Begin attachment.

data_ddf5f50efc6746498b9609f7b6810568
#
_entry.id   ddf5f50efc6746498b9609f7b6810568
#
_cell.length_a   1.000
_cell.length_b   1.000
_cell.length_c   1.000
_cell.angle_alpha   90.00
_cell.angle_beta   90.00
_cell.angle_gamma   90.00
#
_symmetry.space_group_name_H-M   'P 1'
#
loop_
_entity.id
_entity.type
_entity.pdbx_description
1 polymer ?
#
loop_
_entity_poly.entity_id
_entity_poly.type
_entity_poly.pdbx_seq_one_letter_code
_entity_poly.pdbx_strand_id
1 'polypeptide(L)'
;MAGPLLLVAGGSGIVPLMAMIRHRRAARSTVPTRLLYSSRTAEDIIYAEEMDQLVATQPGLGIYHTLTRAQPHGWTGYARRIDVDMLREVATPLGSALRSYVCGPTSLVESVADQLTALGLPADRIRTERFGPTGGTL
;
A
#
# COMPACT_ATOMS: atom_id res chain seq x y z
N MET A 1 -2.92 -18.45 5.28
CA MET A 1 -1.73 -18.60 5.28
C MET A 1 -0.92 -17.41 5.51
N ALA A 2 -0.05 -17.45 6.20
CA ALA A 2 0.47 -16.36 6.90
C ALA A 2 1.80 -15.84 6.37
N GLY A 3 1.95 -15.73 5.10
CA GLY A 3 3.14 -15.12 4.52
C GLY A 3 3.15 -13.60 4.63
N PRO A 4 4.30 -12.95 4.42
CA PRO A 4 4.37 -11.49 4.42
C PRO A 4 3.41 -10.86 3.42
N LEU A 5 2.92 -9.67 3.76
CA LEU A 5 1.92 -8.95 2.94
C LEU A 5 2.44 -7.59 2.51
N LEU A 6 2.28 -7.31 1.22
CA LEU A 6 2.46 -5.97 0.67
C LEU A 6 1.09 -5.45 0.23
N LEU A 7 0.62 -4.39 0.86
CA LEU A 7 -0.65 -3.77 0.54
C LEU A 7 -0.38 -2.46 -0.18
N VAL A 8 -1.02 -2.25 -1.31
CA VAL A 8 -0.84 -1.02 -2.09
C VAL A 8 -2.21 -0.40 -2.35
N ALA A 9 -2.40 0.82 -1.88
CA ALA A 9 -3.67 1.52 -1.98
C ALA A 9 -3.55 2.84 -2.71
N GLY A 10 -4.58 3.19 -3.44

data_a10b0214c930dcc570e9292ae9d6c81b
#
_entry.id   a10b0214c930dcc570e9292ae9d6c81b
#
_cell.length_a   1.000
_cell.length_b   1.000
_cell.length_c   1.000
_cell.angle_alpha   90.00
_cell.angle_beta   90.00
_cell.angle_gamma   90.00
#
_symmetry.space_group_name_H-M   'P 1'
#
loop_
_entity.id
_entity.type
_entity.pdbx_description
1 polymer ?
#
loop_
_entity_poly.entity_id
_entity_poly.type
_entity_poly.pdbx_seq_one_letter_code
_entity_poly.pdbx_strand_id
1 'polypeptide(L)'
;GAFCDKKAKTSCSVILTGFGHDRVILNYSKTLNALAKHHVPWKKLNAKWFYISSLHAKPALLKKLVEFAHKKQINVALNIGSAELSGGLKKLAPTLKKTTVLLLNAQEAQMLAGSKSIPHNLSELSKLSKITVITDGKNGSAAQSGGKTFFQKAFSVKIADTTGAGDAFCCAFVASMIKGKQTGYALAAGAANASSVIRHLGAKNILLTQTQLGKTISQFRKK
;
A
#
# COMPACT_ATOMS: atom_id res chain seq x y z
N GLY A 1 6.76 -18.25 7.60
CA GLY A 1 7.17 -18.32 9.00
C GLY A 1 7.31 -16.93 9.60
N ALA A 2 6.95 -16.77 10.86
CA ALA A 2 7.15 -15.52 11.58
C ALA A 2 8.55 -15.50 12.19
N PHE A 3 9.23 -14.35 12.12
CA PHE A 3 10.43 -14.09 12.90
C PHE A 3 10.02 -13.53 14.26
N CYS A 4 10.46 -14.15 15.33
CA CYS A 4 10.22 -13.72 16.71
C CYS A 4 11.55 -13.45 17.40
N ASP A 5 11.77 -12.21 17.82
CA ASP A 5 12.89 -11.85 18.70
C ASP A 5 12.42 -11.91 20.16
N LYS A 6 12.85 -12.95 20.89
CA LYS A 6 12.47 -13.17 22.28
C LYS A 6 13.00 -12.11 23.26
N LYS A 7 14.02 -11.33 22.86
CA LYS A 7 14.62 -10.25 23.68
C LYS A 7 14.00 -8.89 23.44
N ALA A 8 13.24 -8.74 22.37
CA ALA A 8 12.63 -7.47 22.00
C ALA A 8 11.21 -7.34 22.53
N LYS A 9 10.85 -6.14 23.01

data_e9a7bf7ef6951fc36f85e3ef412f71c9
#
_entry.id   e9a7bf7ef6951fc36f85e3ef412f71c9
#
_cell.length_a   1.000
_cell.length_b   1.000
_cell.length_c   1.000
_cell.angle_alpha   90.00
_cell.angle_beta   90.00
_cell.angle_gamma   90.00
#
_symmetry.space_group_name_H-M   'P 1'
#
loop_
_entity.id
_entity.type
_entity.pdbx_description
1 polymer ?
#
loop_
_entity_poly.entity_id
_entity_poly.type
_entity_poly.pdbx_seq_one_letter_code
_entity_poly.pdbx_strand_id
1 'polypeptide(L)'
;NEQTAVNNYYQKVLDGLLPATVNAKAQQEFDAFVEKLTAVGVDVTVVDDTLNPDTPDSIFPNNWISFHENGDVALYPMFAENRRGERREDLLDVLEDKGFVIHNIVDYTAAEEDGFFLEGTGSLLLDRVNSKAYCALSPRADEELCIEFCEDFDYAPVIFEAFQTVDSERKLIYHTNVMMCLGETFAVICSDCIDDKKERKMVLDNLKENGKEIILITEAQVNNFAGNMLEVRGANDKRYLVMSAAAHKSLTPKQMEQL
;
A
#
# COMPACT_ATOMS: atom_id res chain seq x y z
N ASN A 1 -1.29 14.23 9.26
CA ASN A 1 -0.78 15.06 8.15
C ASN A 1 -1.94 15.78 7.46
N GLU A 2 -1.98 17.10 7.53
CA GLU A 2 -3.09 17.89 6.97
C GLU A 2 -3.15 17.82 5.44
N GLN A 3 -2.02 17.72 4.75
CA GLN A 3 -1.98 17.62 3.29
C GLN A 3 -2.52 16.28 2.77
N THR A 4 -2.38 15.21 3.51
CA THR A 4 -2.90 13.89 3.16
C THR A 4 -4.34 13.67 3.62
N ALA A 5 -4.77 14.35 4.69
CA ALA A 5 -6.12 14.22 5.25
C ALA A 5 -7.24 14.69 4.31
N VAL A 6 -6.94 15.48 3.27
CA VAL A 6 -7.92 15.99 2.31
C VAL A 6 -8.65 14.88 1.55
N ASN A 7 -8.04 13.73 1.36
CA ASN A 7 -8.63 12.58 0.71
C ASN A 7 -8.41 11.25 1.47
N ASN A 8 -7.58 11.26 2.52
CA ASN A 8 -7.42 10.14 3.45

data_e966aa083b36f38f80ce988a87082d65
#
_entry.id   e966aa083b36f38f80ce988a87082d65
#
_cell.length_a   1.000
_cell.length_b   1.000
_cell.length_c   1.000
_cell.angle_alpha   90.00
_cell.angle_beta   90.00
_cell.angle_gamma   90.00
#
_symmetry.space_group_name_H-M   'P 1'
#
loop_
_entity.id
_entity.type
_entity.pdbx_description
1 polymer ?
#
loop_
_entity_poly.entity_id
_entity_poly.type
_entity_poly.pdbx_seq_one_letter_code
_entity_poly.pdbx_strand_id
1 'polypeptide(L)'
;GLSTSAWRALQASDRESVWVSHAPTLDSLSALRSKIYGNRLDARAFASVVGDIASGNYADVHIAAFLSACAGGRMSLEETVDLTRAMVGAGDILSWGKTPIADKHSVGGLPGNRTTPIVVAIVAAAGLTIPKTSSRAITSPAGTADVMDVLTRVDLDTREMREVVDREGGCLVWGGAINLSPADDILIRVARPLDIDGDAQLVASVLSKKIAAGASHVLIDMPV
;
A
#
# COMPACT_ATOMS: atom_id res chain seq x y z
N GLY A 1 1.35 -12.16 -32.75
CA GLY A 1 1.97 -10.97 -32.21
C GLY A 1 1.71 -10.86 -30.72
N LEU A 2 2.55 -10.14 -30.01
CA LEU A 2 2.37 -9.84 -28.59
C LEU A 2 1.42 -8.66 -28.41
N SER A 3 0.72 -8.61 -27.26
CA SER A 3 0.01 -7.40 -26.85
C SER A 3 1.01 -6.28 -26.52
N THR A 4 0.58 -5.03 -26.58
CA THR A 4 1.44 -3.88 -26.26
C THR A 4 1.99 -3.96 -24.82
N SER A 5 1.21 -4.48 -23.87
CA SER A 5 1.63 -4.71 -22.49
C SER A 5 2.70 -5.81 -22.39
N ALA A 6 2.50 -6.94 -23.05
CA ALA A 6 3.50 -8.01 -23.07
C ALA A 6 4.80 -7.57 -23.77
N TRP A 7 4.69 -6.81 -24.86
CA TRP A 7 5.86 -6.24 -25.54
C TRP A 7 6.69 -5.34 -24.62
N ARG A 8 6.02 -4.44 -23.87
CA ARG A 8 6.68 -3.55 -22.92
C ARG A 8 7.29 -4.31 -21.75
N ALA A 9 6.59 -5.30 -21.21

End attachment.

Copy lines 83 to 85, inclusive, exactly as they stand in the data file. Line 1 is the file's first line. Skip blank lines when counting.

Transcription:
1 'polypeptide(L)'
;GAFCDKKAKTSCSVILTGFGHDRVILNYSKTLNALAKHHVPWKKLNAKWFYISSLHAKPALLKKLVEFAHKKQINVALNIGSAELSGGLKKLAPTLKKTTVLLLNAQEAQMLAGSKSIPHNLSELSKLSKITVITDGKNGSAAQSGGKTFFQKAFSVKIADTTGAGDAFCCAFVASMIKGKQTGYALAAGAANASSVIRHLGAKNILLTQTQLGKTISQFRKK
;